When publishing The Living God, I went through several rounds of editing. Three developmental edits and two copy edits. In retrospect, my developmental edit didn’t catch ALL the things I wish it had. Neither did the beta reading from both friends and strangers. Things like this happen. But, let me tell you how the process went. 

My first round of beta reading went out to my friends, the go-to people who usually read my work. They didn’t offer any criticism, then again they had read three different versions of this story, so it is on me for not getting fresh eyes to look it over. Next, it went through one round of developmental editing at Inkshares, my publisher. A lot of the suggestions were things that would have fundamentally changed my story, concessions I wasn’t really willing to make. I’m thankful I didn’t, because these things I chose to keep were what people love about the novel. What some didn’t like revolved around the pacing, which my developmental edit should have caught, but unfortunately didn’t. It went through another developmental edit, where we refined the story after the initial first round changes, and then it was passed off to a fellow author for a read and comment. Her suggestions really made me dive back into the book and remove chapters, add contexts, tighten up the over-all story. It lost 10,000+ words, but again, the pacing was still off and no one really picked up on it. The dialogue is also clunky, and if your writer friend has read her book 10+ times as I have, things like that get completely lost. You memorize the book until you are no longer really “reading” it. 

If your writer friend is in this stage, this is a frightening time for them. They finished their book and want to show it to the world. It’s honestly time to take the gloves off. Your friend is about to pass their work off to the world, and the world isn’t nice. The world has pretty harsh hot-takes on content these days, especially books.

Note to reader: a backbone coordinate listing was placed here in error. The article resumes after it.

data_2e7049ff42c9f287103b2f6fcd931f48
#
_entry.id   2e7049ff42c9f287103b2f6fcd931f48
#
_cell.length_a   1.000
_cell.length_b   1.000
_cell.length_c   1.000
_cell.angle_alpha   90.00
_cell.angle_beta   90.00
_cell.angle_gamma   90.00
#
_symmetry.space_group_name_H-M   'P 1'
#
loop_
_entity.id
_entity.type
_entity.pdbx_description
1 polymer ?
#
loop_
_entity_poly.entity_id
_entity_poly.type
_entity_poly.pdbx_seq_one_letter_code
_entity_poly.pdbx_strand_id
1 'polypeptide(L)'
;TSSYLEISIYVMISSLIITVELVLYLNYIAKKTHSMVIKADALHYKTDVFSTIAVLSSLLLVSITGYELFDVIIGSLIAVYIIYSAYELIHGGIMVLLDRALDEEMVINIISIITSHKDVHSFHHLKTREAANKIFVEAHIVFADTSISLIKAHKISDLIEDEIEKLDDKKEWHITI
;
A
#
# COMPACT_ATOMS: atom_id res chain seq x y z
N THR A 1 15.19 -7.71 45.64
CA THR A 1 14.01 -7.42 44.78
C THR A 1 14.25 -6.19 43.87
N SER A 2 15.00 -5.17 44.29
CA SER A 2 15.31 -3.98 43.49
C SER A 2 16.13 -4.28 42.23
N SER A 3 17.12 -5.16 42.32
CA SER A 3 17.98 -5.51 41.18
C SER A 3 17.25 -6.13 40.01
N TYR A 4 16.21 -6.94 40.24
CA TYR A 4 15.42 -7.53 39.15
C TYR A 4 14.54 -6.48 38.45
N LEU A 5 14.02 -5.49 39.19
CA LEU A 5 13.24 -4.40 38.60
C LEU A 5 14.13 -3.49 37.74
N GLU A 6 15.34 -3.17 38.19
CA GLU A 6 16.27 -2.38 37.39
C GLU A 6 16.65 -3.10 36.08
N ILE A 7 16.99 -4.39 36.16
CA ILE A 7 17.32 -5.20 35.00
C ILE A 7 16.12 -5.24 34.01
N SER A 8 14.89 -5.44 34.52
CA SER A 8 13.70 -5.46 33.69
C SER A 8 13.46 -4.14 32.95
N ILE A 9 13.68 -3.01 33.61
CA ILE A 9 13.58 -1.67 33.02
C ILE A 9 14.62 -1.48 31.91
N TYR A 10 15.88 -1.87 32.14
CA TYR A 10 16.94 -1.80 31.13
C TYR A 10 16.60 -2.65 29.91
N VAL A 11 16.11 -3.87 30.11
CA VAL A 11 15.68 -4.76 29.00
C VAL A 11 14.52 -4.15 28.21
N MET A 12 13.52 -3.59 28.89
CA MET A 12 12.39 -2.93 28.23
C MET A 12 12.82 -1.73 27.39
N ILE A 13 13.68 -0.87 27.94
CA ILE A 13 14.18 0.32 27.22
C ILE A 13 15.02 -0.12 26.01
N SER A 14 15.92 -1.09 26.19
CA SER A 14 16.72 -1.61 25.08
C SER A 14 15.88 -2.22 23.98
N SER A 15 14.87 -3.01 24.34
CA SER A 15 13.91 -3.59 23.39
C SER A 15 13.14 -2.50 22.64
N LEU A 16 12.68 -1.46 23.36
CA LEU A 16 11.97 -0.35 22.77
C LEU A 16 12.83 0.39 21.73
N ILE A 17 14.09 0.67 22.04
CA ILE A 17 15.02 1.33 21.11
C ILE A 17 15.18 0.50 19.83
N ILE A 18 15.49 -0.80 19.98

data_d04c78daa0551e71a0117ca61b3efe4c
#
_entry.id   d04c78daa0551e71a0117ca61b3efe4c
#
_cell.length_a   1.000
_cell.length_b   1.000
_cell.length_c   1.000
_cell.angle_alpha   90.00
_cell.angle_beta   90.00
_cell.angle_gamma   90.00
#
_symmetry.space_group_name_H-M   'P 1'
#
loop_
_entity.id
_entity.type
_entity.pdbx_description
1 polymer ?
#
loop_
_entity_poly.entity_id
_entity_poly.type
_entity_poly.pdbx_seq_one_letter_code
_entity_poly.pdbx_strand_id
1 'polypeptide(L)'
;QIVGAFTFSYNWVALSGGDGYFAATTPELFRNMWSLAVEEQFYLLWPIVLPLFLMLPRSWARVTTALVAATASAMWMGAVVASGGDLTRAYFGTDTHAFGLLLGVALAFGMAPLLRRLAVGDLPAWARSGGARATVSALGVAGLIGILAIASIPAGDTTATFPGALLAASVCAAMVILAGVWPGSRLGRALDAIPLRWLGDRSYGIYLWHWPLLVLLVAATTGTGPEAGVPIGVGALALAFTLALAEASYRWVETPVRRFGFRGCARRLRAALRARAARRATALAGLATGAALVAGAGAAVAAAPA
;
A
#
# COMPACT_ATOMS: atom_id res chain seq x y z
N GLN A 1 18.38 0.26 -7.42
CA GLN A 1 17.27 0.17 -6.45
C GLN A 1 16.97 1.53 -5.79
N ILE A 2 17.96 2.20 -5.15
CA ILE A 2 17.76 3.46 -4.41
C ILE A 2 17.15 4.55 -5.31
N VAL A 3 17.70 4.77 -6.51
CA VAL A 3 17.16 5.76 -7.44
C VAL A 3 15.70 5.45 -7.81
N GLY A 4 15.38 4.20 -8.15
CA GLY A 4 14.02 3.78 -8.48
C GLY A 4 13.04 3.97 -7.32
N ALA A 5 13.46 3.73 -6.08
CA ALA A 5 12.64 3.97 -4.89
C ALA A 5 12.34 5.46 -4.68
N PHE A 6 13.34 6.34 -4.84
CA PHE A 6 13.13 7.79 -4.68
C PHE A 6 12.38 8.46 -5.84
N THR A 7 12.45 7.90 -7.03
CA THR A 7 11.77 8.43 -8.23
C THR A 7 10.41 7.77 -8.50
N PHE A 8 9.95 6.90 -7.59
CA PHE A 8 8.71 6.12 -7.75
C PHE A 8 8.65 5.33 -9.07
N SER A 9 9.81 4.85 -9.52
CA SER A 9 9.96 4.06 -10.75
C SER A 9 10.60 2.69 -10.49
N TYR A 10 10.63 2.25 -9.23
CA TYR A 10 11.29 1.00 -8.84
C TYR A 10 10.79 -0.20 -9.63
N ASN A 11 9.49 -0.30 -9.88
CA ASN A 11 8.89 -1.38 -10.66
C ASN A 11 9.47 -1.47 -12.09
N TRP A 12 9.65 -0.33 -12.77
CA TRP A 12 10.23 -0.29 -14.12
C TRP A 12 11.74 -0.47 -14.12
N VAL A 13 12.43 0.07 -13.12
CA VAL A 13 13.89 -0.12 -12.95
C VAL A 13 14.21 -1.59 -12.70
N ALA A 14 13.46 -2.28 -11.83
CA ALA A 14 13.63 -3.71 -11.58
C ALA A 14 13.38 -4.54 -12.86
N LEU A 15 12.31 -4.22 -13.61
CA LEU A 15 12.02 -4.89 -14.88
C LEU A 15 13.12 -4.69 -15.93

Always try to add a positive aspect to your feedback, but don’t hesitate letting them know when things aren’t working, when a character is annoying, when the dialogue is childish or clunky, when they have created an offensive stereotype or adopted a overused trope. Let them know when things get boring, or when plot points move too fast.

Be honest. Be real. But don’t be cruel. While your feedback is meant to better and enrich the story, you don’t want it to lead to them shelving it entirely for good. Balance your feedback with positive encouragement.

If you need help understanding what you should be looking for while reading your friend’s work, check out these questions from killzoneblog.com: 15 questions for your beta readers – and to focus your own revisions.

 

  1. Did the story hold your interest from the very beginning? If not, why not?

  2. Did you get oriented fairly quickly at the beginning as to whose story it is, and where and when it’s taking place? If not, why not?

  3. Could you relate to the main character? Did you feel her/his pain or excitement?

  4. Did the setting interest you, and did the descriptions seem vivid and real to you?

  5. Was there a point at which you felt the story started to lag or you became less than excited about finding out what was going to happen next? Where, exactly?

  6. Were there any parts that confused you? Or even frustrated or annoyed you? Which parts, and why?

  7. Did you notice any discrepancies or inconsistencies in time sequences, places, character details, or other details?

  8. Were the characters believable? Are there any characters you think could be made more interesting or more likeable?

  9. Did you get confused about who’s who in the characters? Were there too many characters to keep track of? Too few? Are any of the names or characters too similar?

  10. Did the dialogue keep your interest and sound natural to you? If not, whose dialogue did you think sounded artificial or not like that person would speak?

  11. Did you feel there was too much description or exposition? Not enough? Maybe too much dialogue in parts?

  12. Was there enough conflict, tension, and intrigue to keep your interest?

  13. Was the ending satisfying? Believable?

  14. Did you notice any obvious, repeating grammatical, spelling, punctuation or capitalization errors? Examples?

  15. Do you think the writing style suits the genre? If not, why not?

 


Have you read your friends work before? What are some strategies you’ve used to help improve their work? What is your process? How have you kept them motivated when they felt like giving up? Let me know in the comments!  

Read Your Friend’s Writing and Offer Critique Without Breaking Their Spirit